Threat Research Blog

Interview Excerpt from "Practical Malware Analysis" Author and Mandiant Technical Director Michael Sikorski

Recently, Mandiant's Technical Director, Michael Sikorski was interviewed for [IN]SECURE magazine. In his interview Mike discusses the inspiration for his book, "Practical Malware Analysis," his process for analyzing malware and offers advice for those interested in entering the field of malware analysis.

Following is an excerpt taken from the interview.

How do you approach the process of analyzing a new piece of malware? What tools do you use on a daily basis?

I start my analysis by running the malware through our internal sandbox and seeing what the sandbox outputs. At Mandiant, this happens automatically as we have internally developed two sandboxes over the last couple of years to which our incident responders directly submit malware found in the field.

After that, I spend time using basic static analysis techniques. This includes running tools like Strings, looking at the PE structure, and all the functionality the malware imports. This part of the analysis provides leads for the more in-depth analysis I perform.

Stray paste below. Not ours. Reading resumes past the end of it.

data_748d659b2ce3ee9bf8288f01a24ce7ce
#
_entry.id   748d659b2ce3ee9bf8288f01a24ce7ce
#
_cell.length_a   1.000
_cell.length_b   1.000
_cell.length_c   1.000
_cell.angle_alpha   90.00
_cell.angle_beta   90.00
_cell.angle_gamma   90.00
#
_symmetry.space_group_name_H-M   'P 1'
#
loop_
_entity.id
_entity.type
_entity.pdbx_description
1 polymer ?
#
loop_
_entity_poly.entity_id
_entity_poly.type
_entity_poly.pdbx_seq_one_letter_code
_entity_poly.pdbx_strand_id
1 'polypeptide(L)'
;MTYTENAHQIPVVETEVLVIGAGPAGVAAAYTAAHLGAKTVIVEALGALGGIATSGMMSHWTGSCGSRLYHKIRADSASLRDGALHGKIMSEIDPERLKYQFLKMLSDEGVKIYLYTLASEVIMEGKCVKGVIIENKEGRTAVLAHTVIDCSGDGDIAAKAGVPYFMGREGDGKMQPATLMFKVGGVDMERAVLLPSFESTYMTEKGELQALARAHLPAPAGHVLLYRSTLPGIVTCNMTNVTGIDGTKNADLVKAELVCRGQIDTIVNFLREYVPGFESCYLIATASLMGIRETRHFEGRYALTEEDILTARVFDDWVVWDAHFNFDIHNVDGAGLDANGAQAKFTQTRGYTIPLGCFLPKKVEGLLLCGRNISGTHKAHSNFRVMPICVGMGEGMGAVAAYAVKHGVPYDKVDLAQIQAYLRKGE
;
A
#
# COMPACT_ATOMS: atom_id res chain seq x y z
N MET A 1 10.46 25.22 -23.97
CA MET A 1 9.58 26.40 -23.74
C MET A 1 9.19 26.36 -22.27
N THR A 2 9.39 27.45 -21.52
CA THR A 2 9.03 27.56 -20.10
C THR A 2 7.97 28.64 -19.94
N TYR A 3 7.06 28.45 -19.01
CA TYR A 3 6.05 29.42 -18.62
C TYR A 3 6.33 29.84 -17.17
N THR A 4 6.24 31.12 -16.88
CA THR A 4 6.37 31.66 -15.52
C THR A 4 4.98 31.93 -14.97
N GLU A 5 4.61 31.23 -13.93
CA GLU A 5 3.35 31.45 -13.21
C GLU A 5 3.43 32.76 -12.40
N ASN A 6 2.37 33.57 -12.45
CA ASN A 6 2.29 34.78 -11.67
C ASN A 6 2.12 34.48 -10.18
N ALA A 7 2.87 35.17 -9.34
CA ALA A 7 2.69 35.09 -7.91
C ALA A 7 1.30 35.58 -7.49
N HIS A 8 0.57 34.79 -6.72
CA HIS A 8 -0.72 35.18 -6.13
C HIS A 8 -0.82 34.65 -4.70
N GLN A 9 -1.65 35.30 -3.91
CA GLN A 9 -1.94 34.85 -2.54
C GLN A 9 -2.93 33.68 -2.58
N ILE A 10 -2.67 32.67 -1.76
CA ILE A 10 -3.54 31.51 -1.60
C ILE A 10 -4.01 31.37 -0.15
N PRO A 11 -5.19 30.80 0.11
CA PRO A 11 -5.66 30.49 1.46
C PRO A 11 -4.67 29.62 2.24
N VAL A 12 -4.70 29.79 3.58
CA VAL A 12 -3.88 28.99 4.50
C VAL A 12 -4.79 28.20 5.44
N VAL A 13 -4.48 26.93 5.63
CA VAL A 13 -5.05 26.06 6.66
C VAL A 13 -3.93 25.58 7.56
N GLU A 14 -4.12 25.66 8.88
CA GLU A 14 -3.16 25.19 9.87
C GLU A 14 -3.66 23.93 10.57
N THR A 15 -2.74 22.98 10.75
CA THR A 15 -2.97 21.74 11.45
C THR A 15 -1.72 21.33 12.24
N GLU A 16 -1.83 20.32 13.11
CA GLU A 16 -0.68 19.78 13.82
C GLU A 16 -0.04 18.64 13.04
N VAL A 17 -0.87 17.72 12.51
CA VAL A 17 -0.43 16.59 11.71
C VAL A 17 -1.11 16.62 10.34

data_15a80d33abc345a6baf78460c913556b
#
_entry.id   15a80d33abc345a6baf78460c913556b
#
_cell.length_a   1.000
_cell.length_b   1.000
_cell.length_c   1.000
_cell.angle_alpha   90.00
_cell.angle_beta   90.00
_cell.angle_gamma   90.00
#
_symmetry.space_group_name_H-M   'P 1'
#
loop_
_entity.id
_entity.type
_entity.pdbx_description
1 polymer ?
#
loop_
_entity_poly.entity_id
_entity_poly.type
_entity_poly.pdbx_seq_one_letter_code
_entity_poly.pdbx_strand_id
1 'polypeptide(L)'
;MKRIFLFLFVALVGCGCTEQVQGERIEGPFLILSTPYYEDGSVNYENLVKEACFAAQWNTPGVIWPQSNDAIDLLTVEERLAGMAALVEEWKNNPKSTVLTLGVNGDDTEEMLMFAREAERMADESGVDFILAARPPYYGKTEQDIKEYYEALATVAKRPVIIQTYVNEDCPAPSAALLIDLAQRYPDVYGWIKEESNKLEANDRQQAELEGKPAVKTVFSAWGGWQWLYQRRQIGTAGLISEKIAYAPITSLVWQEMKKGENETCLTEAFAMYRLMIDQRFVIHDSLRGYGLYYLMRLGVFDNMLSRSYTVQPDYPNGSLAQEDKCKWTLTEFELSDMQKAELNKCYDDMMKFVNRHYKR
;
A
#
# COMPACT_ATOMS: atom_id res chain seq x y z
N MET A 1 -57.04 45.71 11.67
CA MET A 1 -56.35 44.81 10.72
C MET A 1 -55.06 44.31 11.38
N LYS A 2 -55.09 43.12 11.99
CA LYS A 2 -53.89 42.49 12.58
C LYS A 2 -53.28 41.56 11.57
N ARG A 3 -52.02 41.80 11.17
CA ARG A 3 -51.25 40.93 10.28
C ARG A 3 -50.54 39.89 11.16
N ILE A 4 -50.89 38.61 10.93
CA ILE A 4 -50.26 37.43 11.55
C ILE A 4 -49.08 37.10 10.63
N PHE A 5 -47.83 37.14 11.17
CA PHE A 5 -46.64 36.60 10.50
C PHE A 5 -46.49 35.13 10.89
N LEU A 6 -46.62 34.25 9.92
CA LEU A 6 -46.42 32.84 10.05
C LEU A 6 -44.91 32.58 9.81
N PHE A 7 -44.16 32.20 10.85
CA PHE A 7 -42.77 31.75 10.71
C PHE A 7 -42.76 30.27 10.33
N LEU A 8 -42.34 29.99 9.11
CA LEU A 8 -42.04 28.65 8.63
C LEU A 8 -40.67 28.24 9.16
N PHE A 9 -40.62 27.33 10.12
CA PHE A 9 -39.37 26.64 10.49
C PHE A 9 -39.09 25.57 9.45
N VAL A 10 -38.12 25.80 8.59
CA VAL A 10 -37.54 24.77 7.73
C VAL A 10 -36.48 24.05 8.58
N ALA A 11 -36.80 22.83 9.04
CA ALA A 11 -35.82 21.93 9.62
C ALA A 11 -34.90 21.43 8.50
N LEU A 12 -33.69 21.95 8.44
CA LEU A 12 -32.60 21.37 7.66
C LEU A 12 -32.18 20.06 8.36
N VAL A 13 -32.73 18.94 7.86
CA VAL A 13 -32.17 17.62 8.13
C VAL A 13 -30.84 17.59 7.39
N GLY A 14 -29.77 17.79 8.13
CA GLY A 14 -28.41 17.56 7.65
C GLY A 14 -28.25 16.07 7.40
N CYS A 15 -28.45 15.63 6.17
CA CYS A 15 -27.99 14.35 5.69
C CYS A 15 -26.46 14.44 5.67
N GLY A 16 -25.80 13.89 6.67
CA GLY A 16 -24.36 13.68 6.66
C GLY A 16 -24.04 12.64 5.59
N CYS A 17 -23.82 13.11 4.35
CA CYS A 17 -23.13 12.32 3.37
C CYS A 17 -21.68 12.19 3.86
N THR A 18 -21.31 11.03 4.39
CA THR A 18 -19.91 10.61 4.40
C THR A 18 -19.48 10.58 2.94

After basic static analysis, I perform basic dynamic analysis. This includes running the malware in a safe environment, like a virtual machine. I use tools such as FakeNet, Procmon, and Process Explorer to see what impact the malware has on a system.

Next, I use the results from the basic analysis to help kick start and drive my analysis of the next phase - full disassembly. This is where the real software reverse engineering begins. I turn the binary data into assembly code I can read by a process called disassembling. The best and most popular tool for this is IDA Pro. IDA Pro allows me to browse around the code while annotating and keeping track of the in-depth analysis I perform at this level. If needed, I can use debuggers like WinDbg and OllyDbg to unpack malware or watch the malware as it runs at the code level live on a system.

In this phase you might have to fight against attackers trying to derail your analysis by using obfuscation, anti-debugging or anti-disassembly techniques. This often slows down the reverse engineering process. At the end of the day, the code must run and do bad stuff so we always figure it out sooner or later.

Be sure to download the latest issue of [IN]SECURE magazine at to read the full interview.